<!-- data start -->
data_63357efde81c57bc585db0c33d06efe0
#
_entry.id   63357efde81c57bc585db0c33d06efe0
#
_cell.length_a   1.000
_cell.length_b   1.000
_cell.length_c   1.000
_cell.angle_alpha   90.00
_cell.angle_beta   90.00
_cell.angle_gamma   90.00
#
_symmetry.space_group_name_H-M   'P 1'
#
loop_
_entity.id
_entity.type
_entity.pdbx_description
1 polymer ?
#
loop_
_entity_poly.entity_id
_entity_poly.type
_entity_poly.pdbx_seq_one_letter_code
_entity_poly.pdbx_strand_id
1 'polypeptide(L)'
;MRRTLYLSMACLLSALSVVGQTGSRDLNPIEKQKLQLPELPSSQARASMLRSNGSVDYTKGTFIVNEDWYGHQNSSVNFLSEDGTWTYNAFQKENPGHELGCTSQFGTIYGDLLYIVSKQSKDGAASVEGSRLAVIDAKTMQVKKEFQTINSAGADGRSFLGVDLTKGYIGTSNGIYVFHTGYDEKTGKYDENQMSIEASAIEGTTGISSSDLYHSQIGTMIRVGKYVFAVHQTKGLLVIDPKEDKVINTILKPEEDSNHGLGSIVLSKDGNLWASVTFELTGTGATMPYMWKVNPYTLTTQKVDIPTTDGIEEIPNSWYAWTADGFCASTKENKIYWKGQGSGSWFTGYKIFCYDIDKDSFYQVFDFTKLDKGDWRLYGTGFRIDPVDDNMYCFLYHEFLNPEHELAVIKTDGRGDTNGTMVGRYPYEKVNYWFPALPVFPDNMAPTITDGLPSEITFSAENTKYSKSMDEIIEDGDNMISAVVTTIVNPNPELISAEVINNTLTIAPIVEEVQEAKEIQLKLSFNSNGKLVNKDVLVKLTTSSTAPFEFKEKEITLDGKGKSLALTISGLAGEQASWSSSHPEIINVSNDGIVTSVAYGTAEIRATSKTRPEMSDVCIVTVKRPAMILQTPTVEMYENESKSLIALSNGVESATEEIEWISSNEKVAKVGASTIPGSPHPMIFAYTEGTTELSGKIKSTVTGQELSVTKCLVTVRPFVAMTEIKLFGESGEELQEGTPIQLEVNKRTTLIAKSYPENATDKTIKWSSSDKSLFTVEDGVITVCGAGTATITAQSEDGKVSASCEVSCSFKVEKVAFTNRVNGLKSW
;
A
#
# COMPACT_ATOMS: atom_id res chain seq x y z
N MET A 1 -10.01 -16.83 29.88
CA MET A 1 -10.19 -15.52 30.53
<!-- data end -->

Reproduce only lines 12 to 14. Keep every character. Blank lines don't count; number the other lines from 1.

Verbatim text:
_symmetry.space_group_name_H-M   'P 1'
#
loop_